Symphony No. 1 The Lord of the Rings

Symphony No. 1 The Lord of the Rings is the first symphony for concert band written by Johan de Meij, and one of several works of classical music based on J. R. R. Tolkien's fantasy The Lord of the Rings. It premiered in 1988 with the Groot Harmonieorkest van de Belgische Gidsen conducted by Norbert Nozy.

Symphony No. 1 The Lord of the Rings, by Johan de Meij

In 1989 the symphony won the Sudler Composition Award.


The symphony consists of five movements,[1] each illustrating a personage or an important episode from the book:

  1. Gandalf (The Wizard): the theme has the note sequence G-A-D-A-F, "Gandalf" as far as can be formed with the notes A to G. The result is a "striving, rising theme".[2]
  2. Lothlórien (The Elvenwood)
  3. Gollum (Sméagol)
  4. Journey in the Dark
    a. The Mines of Moria
    b. The Bridge of Khazad-Dûm
  5. Hobbits


The CD by the military band Koninklijke Militaire Kapel  [nl] helped give the symphony worldwide acclaim. In 1989 the symphony won the Sudler Composition Award.[3] It has been recorded by several orchestras.[4] An orchestral version of the piece, orchestrated by Henk de Vlieger, was premiered and recorded in 2001 by the London Symphony Orchestra to coincide with the release of the 2001 film, The Fellowship of the Ring.[5]

The musicologist Estelle Jorgensen wrote that while the symphony has a programmatic aspect, it is "also formally interesting as sheer instrumental sound."[6]

The Tolkien scholar David Bratman wrote in 2010 that the symphony is "so popular" that it has attracted four recordings, "something almost unheard of for a contemporary classical work."[2] He commented that the music, though Dutch, is in the tradition of British concert band and symphonic composers like Malcolm Arnold and Gustav Holst. He stated, too, that like another symphony based on The Lord of the Rings, the Finnish composer Aulis Sallinen's 1996 Symphony No. 7 The Dreams of Gandalf, it mainly aims not to tell the story but to create a mood. Thus, three of the movements introduce characters – Gandalf, Gollum, and (the finale) the Hobbits. The second movement, Bratman wrote, presents the character of a place, the Elvish wood of Lothlorien, "which, like everyone from Bo Hansson to Enya, de Meij seems to hear as steamy."[2] He made an exception for the fourth movement, "Journey in the Dark", which does narrate a story, the dangerous passage through the Mines of Moria.[2]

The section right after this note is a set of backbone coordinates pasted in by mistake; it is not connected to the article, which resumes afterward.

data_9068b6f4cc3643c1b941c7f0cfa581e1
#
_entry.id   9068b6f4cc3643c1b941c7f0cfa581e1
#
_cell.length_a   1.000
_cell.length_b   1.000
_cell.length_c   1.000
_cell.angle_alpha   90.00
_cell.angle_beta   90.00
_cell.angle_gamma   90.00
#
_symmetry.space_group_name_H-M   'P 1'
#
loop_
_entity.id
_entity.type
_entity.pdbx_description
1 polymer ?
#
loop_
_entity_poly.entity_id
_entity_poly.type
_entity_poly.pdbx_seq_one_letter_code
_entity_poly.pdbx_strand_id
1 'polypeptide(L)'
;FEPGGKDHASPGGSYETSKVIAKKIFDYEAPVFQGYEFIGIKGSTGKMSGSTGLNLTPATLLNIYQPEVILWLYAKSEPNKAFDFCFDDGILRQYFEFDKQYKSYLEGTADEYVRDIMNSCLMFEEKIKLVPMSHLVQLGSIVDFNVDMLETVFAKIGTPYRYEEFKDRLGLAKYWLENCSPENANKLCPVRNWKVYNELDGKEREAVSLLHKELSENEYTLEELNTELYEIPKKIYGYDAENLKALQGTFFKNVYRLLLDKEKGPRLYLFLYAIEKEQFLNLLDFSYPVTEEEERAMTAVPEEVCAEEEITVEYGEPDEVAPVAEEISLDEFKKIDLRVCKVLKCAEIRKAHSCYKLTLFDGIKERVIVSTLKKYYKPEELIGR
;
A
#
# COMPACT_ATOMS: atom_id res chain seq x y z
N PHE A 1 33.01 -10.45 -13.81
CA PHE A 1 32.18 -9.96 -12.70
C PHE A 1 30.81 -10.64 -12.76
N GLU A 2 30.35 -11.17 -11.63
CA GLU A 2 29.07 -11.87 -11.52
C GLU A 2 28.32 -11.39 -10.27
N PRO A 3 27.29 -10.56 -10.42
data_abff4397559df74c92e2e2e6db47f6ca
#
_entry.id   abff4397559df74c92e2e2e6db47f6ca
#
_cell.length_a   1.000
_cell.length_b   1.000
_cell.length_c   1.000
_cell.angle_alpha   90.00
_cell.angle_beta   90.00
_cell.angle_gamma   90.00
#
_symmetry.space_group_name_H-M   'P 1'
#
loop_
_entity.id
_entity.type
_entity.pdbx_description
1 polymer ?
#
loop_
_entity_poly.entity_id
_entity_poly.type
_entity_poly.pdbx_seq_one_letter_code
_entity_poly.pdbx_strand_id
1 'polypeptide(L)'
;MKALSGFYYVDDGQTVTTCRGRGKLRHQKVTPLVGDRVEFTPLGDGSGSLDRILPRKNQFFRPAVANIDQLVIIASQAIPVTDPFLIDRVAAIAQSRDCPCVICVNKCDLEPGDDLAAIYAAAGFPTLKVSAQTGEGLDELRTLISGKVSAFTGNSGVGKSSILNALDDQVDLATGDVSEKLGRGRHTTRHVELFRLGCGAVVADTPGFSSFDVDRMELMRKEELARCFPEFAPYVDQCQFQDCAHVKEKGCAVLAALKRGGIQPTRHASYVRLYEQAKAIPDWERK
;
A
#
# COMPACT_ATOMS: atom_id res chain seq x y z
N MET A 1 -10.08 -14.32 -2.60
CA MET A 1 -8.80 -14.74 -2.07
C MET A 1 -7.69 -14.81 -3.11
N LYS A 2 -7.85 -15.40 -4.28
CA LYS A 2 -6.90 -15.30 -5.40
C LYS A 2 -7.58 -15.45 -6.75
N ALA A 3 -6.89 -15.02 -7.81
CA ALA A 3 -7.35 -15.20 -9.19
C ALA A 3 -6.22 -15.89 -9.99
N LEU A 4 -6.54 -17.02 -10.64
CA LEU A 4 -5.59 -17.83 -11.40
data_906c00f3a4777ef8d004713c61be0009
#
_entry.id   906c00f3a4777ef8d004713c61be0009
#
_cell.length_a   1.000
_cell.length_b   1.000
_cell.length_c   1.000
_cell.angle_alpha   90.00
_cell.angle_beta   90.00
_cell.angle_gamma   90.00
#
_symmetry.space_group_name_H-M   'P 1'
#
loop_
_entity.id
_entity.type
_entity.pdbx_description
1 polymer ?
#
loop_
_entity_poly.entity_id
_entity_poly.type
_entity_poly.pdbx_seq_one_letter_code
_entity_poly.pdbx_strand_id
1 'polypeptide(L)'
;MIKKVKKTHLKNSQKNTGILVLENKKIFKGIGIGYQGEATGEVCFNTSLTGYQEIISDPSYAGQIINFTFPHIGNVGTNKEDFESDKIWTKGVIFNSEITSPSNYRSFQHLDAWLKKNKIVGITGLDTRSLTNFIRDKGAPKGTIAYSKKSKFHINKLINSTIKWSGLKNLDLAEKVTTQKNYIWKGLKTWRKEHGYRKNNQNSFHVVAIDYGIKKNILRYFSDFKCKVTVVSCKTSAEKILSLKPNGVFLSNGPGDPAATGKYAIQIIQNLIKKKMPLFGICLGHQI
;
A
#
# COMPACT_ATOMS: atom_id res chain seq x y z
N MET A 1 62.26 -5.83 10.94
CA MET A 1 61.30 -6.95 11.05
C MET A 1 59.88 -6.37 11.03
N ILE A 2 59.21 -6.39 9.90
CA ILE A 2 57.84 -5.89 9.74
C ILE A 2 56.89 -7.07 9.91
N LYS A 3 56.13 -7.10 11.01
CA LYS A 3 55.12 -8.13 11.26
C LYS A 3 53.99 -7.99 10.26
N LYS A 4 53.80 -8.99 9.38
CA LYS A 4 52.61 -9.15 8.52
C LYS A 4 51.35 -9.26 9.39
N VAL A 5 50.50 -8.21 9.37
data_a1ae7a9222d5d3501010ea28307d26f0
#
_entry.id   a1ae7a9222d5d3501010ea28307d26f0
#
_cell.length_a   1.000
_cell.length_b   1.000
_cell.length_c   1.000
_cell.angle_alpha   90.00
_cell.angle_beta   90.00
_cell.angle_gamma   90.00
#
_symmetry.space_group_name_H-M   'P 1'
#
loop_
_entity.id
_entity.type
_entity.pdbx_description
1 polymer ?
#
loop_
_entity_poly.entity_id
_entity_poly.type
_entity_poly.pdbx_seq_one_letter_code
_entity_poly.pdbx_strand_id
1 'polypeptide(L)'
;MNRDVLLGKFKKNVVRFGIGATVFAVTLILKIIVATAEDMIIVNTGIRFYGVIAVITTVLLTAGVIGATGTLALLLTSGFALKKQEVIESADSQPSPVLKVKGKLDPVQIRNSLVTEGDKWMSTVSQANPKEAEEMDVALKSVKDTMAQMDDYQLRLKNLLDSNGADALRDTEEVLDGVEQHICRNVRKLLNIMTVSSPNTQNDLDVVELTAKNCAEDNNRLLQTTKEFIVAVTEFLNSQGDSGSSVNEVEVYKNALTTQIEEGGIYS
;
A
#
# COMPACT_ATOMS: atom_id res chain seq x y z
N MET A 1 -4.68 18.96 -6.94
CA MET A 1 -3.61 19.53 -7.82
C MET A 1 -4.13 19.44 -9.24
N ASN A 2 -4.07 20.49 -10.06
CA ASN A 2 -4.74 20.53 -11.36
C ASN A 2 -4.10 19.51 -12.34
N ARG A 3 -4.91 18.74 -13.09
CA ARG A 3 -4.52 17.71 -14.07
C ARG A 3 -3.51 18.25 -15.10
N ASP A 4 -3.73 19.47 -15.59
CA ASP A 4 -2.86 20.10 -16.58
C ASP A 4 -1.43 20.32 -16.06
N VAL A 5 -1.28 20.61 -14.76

In celebration of the symphony's 25th anniversary, De Meij conducted the Performance of the piece by the bands of Valparaiso University.[7]


  • Dutch Royal Military Band conducted by Pierre Kuijpers (Ottavo, 1989) *The composer served as music advisor for this recording
  • The Danish Concert Band conducted by Jørgen Misser Jensen (Copenhagen, 1994)
  • Ensemble vents et Percussion de Quebec conducted by Rene' Joly (ATMA, 1997)
  • The London Symphony Orchestra conducted by David Warble (2001)
  • Blaeserphilharmonie Regensburg conducted by Joerg Seggelke (2007) [8]

See alsoEdit


  1. ^ Amstel Music. "The Lord of the Rings". Archived from the original on 4 November 2007. Retrieved 2007-12-07.
  2. ^ a b c d Bratman, David (2010). "Liquid Tolkien: Music, Tolkien, Middle-earth, and More Music". In Eden, Bradford Lee (ed.). Middle-earth Minstrel: Essays on Music in Tolkien. McFarland. pp. 162–163. ISBN 978-0-7864-5660-4.
  3. ^ "Johan De Meij". The Flying Inkpot. Archived from the original on 22 December 2007. Retrieved 7 December 2007.
  4. ^ "World Projects Faculty Member: Johan de Meij". World Projects. Retrieved 28 September 2021.
  5. ^ de Vlieger, Henk; de Meij, Johan. Symphony no. 1: inspired by the lord of the rings. WorldCat. OCLC 48691862. Retrieved 10 November 2021.
  6. ^ Jorgensen, Estelle R. (December 2004). "Music, Myth, and Education: The Case of The Lord of the Rings Film Trilogy" (PDF). Reasons of the Heart: Myth, Meaning and Education, an International Conference University of Edinburgh, September 9-12, 2004: 18.
  7. ^ "Johan De Meij - Symphony No. 1: The Lord of the Rings - V Hobbits". YouTube. Archived from the original on 2021-12-12. Retrieved 8 March 2016.
  8. ^ "Der Herr der Ringe, Johan de Meij - Sinfonie Nr.1". Archived from the original on 2014-10-11. Retrieved 2014-10-07.